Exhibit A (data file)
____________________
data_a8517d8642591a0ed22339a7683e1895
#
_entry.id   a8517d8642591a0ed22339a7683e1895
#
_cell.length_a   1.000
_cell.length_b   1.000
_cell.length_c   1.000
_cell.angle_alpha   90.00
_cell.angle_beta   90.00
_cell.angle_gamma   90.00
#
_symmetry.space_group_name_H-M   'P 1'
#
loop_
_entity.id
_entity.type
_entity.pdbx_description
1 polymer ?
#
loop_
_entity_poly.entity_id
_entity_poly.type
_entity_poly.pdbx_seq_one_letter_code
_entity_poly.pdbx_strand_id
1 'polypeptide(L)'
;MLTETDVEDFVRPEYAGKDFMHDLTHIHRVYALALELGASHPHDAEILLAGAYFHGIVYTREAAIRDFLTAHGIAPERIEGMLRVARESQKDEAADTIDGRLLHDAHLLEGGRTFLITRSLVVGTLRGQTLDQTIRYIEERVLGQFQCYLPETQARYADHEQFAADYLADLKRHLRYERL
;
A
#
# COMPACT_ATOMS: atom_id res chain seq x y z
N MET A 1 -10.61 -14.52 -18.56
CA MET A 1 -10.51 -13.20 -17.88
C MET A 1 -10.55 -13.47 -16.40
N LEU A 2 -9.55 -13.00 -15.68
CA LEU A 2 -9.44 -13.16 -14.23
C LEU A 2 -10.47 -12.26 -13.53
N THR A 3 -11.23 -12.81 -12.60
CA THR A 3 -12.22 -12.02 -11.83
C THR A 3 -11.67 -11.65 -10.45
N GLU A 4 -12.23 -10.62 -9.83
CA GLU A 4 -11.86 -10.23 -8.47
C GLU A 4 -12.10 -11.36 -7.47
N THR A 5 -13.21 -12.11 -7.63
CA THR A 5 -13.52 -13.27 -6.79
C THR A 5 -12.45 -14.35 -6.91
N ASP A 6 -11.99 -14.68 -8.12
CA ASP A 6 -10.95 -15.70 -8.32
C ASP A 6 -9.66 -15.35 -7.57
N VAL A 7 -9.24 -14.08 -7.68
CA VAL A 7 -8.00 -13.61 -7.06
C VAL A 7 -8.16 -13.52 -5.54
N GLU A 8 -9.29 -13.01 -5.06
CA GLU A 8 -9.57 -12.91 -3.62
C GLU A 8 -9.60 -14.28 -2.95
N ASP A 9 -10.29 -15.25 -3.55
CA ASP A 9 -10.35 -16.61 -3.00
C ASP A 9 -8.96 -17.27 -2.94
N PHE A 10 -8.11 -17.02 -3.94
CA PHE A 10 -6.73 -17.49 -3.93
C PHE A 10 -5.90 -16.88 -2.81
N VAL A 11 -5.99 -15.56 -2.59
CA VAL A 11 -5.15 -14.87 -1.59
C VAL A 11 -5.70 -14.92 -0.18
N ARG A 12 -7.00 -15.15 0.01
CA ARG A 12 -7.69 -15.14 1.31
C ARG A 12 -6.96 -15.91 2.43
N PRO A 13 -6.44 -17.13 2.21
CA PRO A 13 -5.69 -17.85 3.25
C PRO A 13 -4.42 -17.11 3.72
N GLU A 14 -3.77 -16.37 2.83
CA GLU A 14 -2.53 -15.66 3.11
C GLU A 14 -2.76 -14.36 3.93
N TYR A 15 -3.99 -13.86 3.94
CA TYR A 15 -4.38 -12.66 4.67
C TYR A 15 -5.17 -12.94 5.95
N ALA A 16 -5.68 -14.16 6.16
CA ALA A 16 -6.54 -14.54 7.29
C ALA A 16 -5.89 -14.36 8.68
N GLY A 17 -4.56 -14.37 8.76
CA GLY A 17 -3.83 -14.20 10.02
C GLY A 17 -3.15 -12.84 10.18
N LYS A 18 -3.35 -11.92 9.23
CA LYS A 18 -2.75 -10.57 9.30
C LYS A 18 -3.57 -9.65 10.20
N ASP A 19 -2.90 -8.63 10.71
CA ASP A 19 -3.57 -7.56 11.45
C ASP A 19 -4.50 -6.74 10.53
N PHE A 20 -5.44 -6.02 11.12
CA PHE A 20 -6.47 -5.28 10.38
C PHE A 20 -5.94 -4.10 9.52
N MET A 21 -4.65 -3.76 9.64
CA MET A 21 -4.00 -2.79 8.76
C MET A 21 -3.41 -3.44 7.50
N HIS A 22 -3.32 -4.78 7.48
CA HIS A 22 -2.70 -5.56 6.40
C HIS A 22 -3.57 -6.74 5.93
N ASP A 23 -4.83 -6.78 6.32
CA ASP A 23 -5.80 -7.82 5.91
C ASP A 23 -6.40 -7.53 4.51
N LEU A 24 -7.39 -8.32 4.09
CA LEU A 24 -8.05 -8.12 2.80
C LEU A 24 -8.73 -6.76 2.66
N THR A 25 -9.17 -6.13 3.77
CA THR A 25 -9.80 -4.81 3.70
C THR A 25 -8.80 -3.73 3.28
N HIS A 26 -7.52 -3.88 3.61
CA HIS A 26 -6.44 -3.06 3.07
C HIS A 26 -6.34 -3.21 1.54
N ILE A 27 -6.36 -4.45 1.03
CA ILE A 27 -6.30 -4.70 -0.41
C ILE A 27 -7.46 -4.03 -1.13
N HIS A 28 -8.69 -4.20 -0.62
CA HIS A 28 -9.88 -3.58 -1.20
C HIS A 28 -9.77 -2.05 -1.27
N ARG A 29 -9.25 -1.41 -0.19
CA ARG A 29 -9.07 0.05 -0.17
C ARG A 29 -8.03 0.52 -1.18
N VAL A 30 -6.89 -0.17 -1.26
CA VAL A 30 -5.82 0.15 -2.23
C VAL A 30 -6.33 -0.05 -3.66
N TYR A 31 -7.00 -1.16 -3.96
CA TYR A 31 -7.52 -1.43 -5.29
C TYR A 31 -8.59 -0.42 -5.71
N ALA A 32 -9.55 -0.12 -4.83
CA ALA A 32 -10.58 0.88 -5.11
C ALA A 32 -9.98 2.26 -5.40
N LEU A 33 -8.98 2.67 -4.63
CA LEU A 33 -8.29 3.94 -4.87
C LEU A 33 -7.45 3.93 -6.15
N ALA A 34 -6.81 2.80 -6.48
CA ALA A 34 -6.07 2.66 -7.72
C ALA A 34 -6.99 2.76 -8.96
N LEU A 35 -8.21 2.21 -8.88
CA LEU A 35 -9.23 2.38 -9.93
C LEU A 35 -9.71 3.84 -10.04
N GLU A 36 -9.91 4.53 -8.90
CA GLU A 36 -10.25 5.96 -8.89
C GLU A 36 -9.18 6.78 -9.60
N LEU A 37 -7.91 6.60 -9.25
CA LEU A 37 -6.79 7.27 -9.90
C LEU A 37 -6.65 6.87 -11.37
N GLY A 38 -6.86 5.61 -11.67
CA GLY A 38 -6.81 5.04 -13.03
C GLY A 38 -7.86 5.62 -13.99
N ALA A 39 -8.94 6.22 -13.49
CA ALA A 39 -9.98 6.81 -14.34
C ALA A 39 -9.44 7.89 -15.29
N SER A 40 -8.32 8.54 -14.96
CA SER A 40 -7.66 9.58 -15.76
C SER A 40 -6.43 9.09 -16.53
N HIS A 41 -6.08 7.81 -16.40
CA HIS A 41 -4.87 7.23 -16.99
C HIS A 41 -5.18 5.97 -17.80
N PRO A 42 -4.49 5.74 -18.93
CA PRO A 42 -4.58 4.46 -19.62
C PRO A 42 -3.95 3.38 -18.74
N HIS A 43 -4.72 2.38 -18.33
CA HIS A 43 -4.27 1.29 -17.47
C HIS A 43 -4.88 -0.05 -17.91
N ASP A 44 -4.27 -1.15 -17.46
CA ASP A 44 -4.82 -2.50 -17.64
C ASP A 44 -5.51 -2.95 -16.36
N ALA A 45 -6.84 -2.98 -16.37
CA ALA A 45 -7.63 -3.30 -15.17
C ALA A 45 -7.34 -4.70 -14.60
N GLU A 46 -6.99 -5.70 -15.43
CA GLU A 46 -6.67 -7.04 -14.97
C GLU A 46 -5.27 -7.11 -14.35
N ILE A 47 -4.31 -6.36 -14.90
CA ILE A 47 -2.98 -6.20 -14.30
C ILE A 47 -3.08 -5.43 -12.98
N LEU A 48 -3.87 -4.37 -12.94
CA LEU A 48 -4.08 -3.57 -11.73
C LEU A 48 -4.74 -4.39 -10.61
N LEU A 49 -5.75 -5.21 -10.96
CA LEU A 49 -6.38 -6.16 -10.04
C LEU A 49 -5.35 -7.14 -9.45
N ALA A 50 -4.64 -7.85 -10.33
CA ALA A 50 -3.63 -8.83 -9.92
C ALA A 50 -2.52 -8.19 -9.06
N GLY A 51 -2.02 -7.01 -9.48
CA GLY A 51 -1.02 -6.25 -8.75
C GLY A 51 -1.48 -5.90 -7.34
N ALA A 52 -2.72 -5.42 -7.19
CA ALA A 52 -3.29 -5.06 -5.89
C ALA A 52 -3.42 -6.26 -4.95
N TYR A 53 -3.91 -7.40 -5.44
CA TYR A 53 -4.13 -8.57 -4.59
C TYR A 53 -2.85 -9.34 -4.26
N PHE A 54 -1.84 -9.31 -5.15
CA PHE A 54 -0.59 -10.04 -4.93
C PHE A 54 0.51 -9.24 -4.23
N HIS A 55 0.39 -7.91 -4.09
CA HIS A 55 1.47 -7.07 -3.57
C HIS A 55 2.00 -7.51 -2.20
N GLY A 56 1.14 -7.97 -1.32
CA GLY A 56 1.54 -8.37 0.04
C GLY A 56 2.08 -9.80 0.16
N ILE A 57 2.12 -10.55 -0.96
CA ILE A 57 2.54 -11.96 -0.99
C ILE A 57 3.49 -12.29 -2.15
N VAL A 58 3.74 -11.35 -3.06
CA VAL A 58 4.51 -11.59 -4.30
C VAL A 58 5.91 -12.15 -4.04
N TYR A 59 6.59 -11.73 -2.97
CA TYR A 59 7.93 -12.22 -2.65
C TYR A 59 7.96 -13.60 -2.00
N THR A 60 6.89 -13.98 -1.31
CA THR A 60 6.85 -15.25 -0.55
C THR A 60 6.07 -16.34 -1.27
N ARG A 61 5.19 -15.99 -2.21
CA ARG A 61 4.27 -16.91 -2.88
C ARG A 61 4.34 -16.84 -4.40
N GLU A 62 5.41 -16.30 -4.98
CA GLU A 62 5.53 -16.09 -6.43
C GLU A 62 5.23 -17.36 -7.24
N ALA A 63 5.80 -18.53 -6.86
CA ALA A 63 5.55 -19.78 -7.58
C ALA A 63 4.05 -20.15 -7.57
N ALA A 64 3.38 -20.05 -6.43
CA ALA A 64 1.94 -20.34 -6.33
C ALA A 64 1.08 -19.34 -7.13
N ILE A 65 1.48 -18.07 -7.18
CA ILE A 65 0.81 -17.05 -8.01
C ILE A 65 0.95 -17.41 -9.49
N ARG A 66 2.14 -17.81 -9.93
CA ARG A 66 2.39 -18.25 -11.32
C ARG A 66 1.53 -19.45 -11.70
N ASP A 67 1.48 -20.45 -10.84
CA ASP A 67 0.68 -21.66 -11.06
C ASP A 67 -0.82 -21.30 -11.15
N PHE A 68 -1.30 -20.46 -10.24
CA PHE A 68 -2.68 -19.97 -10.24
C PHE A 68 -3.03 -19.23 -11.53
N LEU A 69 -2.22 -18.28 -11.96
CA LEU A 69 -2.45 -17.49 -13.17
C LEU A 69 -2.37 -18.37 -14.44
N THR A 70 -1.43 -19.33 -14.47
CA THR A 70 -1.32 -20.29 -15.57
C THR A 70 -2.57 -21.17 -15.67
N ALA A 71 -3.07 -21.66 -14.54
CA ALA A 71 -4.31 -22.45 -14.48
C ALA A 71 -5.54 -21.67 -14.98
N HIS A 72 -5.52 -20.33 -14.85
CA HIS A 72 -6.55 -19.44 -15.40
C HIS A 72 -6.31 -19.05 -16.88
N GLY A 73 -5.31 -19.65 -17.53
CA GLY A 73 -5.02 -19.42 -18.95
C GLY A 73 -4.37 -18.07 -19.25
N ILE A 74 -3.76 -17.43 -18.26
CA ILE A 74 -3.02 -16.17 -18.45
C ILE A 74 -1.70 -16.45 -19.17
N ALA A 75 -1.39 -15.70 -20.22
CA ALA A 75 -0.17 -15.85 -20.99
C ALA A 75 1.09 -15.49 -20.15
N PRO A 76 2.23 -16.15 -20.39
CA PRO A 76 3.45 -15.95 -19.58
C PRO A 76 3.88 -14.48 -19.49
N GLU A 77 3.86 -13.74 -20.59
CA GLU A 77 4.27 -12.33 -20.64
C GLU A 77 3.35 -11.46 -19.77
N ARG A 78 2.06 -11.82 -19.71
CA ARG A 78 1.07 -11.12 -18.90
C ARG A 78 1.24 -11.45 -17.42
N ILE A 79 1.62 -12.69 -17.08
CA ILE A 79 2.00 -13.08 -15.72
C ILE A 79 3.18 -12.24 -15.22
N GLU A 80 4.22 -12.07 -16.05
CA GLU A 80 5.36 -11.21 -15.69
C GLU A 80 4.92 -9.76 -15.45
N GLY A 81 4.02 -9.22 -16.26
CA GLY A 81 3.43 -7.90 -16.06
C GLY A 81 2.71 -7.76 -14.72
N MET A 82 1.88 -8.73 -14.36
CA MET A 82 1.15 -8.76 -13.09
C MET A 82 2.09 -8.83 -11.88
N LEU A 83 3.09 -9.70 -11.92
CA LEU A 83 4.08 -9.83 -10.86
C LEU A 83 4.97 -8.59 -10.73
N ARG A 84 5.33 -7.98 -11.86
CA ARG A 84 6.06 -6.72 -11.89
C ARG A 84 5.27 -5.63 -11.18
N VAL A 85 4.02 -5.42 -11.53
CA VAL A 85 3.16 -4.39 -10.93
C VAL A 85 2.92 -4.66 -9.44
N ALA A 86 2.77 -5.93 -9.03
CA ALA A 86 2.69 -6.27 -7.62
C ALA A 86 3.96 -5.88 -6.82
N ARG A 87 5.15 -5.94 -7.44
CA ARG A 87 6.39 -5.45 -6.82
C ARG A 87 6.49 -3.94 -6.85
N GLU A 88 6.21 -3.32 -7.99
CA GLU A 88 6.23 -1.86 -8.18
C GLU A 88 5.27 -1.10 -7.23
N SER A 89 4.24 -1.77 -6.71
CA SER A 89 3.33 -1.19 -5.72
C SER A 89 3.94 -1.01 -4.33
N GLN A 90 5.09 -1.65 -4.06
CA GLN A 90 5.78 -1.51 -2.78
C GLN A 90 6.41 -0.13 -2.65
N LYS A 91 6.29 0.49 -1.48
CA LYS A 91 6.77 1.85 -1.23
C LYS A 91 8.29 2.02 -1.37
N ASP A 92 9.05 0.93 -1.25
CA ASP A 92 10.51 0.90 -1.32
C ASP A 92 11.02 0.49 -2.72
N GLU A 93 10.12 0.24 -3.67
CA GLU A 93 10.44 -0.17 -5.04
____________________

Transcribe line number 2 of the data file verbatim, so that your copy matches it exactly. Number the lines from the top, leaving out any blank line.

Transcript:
#